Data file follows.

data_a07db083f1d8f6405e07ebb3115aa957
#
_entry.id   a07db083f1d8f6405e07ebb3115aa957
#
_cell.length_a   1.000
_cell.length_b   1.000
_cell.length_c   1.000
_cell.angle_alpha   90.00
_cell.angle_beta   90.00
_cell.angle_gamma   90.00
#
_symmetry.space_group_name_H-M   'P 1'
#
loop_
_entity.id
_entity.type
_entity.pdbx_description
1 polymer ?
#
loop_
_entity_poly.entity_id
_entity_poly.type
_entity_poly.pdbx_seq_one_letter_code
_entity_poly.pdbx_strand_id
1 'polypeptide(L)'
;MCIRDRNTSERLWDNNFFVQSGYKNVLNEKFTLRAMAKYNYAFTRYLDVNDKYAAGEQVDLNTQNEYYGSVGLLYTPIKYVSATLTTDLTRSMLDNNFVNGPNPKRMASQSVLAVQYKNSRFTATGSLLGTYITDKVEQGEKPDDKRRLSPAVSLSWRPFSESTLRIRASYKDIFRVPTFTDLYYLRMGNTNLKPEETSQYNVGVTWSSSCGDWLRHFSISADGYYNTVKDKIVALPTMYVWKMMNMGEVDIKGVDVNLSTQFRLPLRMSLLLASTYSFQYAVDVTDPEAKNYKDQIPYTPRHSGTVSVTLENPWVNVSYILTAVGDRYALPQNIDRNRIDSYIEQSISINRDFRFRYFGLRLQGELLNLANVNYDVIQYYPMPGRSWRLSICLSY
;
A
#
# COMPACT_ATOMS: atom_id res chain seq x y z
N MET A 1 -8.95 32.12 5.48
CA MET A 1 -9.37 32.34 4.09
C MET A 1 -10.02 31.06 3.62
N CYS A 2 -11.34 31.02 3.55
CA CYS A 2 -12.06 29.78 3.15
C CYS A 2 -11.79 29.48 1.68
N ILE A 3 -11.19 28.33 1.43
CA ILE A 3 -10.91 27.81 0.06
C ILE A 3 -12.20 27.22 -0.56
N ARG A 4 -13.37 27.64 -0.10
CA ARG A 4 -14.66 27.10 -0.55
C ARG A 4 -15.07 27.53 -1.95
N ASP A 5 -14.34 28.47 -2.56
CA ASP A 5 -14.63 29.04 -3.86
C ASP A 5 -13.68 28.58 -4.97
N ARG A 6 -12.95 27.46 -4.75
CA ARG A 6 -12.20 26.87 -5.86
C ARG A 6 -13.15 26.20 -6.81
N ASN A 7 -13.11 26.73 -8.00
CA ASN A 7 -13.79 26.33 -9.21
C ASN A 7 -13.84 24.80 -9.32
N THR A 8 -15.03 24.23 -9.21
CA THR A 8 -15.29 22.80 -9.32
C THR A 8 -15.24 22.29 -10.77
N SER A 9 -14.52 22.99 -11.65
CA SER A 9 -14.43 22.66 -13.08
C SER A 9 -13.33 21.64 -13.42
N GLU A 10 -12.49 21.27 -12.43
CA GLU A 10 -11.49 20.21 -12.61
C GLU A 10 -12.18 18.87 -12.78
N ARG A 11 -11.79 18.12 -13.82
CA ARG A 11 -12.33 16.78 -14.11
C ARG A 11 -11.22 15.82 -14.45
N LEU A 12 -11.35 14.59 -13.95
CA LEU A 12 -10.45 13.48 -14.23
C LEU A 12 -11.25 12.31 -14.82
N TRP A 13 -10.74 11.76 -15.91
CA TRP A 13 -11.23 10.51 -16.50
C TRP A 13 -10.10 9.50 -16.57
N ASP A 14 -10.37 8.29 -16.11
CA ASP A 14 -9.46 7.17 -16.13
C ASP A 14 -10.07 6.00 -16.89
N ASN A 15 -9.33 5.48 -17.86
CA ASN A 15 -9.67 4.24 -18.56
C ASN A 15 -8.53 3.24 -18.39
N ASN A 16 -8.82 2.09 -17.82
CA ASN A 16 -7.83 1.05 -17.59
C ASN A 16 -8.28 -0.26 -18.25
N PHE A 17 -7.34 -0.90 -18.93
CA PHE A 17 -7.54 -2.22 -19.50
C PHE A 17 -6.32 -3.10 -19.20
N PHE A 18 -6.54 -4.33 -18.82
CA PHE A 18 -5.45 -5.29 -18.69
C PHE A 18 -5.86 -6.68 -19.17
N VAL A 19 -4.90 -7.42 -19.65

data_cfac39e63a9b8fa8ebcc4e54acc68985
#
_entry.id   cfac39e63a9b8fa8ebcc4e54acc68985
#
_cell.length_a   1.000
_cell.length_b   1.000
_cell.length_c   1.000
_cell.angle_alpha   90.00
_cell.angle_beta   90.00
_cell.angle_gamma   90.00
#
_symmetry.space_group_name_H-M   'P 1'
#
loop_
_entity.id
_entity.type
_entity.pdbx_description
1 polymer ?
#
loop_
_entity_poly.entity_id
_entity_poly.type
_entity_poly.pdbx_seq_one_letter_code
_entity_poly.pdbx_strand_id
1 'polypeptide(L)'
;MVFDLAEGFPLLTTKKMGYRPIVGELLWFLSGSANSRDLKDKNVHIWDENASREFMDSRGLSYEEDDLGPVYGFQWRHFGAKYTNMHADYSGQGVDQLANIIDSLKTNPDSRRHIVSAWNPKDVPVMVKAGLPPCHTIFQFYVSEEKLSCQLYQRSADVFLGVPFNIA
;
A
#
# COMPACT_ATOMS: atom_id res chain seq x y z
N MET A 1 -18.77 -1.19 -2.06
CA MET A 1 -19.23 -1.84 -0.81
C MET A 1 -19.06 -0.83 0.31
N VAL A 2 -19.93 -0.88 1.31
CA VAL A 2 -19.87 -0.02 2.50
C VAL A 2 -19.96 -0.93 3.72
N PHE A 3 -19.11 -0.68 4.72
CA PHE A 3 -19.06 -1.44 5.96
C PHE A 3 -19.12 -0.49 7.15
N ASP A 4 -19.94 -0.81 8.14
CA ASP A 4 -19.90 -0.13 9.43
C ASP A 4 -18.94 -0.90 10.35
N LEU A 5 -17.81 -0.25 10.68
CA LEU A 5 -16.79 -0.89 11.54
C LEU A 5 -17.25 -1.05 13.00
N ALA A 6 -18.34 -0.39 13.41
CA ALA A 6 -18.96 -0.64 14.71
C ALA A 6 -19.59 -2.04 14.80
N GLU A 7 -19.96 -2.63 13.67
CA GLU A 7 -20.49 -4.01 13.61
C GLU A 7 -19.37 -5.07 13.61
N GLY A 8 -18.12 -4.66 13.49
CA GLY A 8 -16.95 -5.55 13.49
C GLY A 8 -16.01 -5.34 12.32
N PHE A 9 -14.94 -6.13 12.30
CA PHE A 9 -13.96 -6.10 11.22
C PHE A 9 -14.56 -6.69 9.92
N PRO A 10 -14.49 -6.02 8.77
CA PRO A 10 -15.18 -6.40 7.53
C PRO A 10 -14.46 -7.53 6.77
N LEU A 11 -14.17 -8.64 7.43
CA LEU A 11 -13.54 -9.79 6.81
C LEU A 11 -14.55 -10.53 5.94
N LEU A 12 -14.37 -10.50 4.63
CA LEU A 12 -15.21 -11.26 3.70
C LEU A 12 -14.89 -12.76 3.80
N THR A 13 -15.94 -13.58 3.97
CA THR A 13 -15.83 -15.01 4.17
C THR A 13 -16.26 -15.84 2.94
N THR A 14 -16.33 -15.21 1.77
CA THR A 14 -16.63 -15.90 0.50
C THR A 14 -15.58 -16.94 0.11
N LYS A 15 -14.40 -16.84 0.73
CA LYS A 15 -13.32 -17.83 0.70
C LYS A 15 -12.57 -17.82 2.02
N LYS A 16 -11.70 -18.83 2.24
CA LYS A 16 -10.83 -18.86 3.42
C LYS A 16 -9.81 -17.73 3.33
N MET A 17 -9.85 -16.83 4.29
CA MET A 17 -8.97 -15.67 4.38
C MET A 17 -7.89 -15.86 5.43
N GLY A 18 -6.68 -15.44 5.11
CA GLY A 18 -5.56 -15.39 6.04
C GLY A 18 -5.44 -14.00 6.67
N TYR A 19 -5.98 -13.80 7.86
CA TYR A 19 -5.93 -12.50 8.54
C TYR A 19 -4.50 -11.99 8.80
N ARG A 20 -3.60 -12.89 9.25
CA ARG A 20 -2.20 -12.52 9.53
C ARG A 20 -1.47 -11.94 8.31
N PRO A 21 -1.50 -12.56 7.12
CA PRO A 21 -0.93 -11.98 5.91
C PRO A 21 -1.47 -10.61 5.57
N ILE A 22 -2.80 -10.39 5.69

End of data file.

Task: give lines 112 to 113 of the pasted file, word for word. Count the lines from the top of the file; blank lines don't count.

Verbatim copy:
;
A